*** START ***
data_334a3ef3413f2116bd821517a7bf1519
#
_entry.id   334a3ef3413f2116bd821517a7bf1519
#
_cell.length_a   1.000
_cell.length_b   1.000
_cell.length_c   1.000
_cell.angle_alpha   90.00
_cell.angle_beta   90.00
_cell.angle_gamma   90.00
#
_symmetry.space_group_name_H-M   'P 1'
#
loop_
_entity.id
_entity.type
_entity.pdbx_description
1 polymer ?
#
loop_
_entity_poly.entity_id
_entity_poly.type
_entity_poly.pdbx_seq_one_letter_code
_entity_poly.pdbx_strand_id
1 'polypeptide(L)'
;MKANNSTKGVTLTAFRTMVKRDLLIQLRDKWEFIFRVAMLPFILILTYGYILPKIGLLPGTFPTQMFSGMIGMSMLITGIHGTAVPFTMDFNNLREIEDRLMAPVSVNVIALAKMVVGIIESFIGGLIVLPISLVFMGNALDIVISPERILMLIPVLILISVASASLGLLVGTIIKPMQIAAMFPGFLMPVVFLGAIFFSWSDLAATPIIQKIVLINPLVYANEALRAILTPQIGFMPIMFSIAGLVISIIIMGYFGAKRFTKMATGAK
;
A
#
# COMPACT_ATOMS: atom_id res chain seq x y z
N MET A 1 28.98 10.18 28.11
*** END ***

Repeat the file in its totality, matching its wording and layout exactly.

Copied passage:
data_334a3ef3413f2116bd821517a7bf1519
#
_entry.id   334a3ef3413f2116bd821517a7bf1519
#
_cell.length_a   1.000
_cell.length_b   1.000
_cell.length_c   1.000
_cell.angle_alpha   90.00
_cell.angle_beta   90.00
_cell.angle_gamma   90.00
#
_symmetry.space_group_name_H-M   'P 1'
#
loop_
_entity.id
_entity.type
_entity.pdbx_description
1 polymer ?
#
loop_
_entity_poly.entity_id
_entity_poly.type
_entity_poly.pdbx_seq_one_letter_code
_entity_poly.pdbx_strand_id
1 'polypeptide(L)'
;MKANNSTKGVTLTAFRTMVKRDLLIQLRDKWEFIFRVAMLPFILILTYGYILPKIGLLPGTFPTQMFSGMIGMSMLITGIHGTAVPFTMDFNNLREIEDRLMAPVSVNVIALAKMVVGIIESFIGGLIVLPISLVFMGNALDIVISPERILMLIPVLILISVASASLGLLVGTIIKPMQIAAMFPGFLMPVVFLGAIFFSWSDLAATPIIQKIVLINPLVYANEALRAILTPQIGFMPIMFSIAGLVISIIIMGYFGAKRFTKMATGAK
;
A
#
# COMPACT_ATOMS: atom_id res chain seq x y z
N MET A 1 28.98 10.18 28.11